From the Factory to the Work

Challenges of Prefabrication


Herzog & de Meuron, Complejo residencial, Basilea

One of the visual premonitions of the coronavirus crisis now hitting us with such rage was the construction in Wuhan of two huge hospitals in little more than fifteen days. With its good points – astonishing speed, logistical mobilization – as well as bad – poor quality, dubious aesthetics – Wuhan’s emergency hospitals threw light on the power of prefabrication in its most literal and pragmatic sense: the immediate use of processed materials and components, in this case by Chinese industry.

Prefabrication a lo Wuhan is the most extreme and perhaps most trivial case in a long tradition that has believed to have found in prefab solutions the philosopher’s stone for giving architecture the precision, quality, and execution speed with which objects are produced in a factory. A tradition which in the course of the 20th century has undergone an extraordinary process of change. For canonical modernity, conceived in the manner of a Walter Gropius, prefabrication was an opportunity to reconcile the systems and languages of architecture and industry. Later, for architects of the decades of developmentalism, especially in the USSR of massive social housing programs, prefabrication was the method for complying with quality minimums in very short time periods, but with zero aesthetic feats. Later, prefabrication took on a more lax meaning, that is, it began to be understood less as prefabrication than as plain industrialization: this was when catalogs turned buildings into a fitting together of components ranging from prefab panels of concrete or GRC to modules of curtain wall facades.

This process eventually led to the crisis that, with the advent of the new millennium, put canonical prefabrication – modularization, serialization, factory production – at the mercy of the new digital design and fabrication systems – first robotized arms, then 3D printers – that make it possible to create one-of-a-kind objects with the same degree of accuracy and efficiency achieved by machines.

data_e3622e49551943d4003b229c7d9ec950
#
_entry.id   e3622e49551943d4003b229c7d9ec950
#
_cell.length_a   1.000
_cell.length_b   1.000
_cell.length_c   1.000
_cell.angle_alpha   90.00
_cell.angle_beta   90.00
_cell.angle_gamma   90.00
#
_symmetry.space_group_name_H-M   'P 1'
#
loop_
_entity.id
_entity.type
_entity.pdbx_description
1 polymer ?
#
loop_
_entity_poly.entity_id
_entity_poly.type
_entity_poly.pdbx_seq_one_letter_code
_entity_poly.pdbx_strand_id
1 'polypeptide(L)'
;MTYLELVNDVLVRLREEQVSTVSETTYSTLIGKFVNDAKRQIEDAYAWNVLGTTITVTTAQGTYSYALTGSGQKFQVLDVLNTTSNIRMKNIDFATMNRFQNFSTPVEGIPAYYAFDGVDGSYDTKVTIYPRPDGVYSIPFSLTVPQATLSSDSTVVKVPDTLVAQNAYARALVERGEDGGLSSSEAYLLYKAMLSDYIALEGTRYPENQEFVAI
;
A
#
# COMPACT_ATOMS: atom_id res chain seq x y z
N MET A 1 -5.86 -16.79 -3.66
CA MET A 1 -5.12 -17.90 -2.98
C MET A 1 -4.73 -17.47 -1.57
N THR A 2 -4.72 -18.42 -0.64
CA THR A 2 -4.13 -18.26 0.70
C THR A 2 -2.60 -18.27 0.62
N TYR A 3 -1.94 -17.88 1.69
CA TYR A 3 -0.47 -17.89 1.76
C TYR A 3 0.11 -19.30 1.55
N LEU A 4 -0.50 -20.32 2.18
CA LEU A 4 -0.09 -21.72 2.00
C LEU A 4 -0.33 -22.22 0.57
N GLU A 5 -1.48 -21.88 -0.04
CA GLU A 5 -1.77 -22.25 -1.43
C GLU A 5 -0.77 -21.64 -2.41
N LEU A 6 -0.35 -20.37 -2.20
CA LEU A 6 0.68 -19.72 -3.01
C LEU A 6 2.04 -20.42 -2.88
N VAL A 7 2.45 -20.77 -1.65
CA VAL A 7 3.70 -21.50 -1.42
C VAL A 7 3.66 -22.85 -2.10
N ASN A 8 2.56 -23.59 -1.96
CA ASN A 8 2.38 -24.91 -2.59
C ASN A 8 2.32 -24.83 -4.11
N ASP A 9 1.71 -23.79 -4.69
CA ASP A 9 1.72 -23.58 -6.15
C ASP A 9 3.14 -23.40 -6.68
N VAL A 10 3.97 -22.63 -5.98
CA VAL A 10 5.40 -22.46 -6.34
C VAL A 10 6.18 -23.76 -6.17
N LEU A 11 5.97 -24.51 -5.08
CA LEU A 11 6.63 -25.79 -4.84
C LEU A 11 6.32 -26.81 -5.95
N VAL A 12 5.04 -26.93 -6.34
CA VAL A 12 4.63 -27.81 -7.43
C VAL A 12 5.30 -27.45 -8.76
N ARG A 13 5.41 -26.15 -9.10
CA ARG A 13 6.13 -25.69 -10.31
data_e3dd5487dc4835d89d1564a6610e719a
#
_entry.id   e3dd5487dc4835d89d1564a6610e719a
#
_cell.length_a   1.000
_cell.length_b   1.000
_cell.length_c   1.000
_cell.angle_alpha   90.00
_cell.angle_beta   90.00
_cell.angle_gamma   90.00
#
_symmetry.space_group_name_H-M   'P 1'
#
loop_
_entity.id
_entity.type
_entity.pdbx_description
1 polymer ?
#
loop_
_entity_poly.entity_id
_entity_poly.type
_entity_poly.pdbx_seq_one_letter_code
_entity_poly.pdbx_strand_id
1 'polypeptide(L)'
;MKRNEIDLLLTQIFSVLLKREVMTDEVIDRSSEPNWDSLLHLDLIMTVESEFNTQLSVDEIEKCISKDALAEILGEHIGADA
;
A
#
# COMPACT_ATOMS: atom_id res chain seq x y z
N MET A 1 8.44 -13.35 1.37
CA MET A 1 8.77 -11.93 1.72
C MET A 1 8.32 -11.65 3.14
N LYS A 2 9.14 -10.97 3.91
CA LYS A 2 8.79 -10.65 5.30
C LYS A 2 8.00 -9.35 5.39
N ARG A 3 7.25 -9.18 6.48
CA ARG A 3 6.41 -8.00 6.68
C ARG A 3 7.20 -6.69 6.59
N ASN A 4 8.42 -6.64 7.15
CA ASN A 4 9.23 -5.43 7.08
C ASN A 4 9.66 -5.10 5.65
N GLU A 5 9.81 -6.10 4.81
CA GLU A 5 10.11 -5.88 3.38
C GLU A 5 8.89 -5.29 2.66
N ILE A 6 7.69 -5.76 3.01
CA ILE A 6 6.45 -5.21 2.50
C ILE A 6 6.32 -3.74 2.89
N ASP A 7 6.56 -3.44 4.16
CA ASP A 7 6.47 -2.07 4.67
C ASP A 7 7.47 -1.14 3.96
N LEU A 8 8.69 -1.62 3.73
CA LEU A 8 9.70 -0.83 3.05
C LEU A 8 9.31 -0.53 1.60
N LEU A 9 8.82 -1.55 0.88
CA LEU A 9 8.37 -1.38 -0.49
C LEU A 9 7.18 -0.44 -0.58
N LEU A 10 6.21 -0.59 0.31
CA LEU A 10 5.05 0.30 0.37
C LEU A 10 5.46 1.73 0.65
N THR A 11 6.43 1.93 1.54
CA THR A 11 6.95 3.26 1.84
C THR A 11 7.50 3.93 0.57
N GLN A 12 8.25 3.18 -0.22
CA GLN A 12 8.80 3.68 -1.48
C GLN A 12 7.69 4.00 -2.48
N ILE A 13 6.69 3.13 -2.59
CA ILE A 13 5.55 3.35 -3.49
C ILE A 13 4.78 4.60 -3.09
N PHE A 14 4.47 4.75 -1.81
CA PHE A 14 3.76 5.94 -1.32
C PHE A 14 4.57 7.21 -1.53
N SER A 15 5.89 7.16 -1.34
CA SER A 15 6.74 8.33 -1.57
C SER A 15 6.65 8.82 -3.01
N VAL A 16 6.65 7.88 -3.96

With this history as background, architecture maintains with prefabrication an open, not to say eclectic, relationship. There is no longer a single model, but the option of choosing one technology over another, depending on the building and its circumstances. In some cases conventional prefabrication has been swept aside by assemblage of components, while in others it is still going strong, as in the prefabrication of large pieces of facade, or in that of technical cores – toilets, installations that come from the factory already complete – which are possible thanks to technical innovations, and which are highly efficient in modular, repetition-rich buildings like hospitals, housing blocks, hotels, and industrial facilities.

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